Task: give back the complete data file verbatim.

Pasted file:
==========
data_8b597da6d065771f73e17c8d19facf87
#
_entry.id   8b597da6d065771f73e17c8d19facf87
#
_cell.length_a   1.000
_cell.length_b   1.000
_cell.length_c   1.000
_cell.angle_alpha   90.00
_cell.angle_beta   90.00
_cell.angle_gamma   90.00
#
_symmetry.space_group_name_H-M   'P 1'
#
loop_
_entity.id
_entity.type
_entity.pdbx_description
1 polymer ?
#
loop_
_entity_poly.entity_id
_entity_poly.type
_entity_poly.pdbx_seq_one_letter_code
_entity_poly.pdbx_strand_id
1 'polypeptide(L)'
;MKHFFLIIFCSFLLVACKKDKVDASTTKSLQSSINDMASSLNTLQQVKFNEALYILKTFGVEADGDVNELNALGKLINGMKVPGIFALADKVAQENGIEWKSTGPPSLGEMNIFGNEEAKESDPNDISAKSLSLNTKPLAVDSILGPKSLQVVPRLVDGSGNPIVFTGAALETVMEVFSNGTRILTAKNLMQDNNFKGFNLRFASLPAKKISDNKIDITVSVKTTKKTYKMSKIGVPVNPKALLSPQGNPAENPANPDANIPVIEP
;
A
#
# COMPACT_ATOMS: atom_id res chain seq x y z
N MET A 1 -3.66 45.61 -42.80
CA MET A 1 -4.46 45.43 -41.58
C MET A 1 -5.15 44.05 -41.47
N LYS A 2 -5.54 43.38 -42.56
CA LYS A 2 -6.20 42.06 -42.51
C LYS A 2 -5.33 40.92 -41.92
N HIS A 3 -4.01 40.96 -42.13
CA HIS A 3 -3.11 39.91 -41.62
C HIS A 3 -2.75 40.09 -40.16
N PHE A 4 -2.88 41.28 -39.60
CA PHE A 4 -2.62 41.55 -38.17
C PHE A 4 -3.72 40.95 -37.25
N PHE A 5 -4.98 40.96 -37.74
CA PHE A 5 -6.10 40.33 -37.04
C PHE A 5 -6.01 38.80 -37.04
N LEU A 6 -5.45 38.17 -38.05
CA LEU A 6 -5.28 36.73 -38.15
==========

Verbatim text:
data_8b597da6d065771f73e17c8d19facf87
#
_entry.id   8b597da6d065771f73e17c8d19facf87
#
_cell.length_a   1.000
_cell.length_b   1.000
_cell.length_c   1.000
_cell.angle_alpha   90.00
_cell.angle_beta   90.00
_cell.angle_gamma   90.00
#
_symmetry.space_group_name_H-M   'P 1'
#
loop_
_entity.id
_entity.type
_entity.pdbx_description
1 polymer ?
#
loop_
_entity_poly.entity_id
_entity_poly.type
_entity_poly.pdbx_seq_one_letter_code
_entity_poly.pdbx_strand_id
1 'polypeptide(L)'
;MKHFFLIIFCSFLLVACKKDKVDASTTKSLQSSINDMASSLNTLQQVKFNEALYILKTFGVEADGDVNELNALGKLINGMKVPGIFALADKVAQENGIEWKSTGPPSLGEMNIFGNEEAKESDPNDISAKSLSLNTKPLAVDSILGPKSLQVVPRLVDGSGNPIVFTGAALETVMEVFSNGTRILTAKNLMQDNNFKGFNLRFASLPAKKISDNKIDITVSVKTTKKTYKMSKIGVPVNPKALLSPQGNPAENPANPDANIPVIEP
;
A
#
# COMPACT_ATOMS: atom_id res chain seq x y z
N MET A 1 -3.66 45.61 -42.80
CA MET A 1 -4.46 45.43 -41.58
C MET A 1 -5.15 44.05 -41.47
N LYS A 2 -5.54 43.38 -42.56
CA LYS A 2 -6.20 42.06 -42.51
C LYS A 2 -5.33 40.92 -41.92
N HIS A 3 -4.01 40.96 -42.13
CA HIS A 3 -3.11 39.91 -41.62
C HIS A 3 -2.75 40.09 -40.16
N PHE A 4 -2.88 41.28 -39.60
CA PHE A 4 -2.62 41.55 -38.17
C PHE A 4 -3.72 40.95 -37.25
N PHE A 5 -4.98 40.96 -37.74
CA PHE A 5 -6.10 40.33 -37.04
C PHE A 5 -6.01 38.80 -37.04
N LEU A 6 -5.45 38.17 -38.05
CA LEU A 6 -5.28 36.73 -38.15